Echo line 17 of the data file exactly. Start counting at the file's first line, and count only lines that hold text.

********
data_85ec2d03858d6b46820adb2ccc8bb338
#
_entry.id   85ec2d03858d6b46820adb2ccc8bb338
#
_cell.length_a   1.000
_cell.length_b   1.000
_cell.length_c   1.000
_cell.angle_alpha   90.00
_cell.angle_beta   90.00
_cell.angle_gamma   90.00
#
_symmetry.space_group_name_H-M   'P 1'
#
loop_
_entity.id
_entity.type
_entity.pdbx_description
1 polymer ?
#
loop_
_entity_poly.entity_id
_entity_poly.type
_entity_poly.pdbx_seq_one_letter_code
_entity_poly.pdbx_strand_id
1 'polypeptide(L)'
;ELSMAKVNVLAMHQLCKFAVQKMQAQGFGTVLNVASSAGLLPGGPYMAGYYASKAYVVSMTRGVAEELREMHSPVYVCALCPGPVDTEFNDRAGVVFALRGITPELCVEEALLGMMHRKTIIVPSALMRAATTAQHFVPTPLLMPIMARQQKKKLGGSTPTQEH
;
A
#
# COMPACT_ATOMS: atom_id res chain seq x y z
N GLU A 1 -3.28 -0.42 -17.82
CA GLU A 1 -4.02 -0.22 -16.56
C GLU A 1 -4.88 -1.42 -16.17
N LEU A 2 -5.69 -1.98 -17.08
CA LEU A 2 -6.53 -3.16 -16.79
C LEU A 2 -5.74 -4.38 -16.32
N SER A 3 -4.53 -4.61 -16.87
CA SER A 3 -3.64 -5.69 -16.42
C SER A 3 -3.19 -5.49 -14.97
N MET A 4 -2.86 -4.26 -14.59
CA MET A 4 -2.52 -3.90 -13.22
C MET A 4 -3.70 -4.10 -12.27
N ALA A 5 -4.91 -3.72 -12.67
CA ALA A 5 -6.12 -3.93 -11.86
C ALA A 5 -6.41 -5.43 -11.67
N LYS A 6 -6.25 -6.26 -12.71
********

_entity.pdbx_description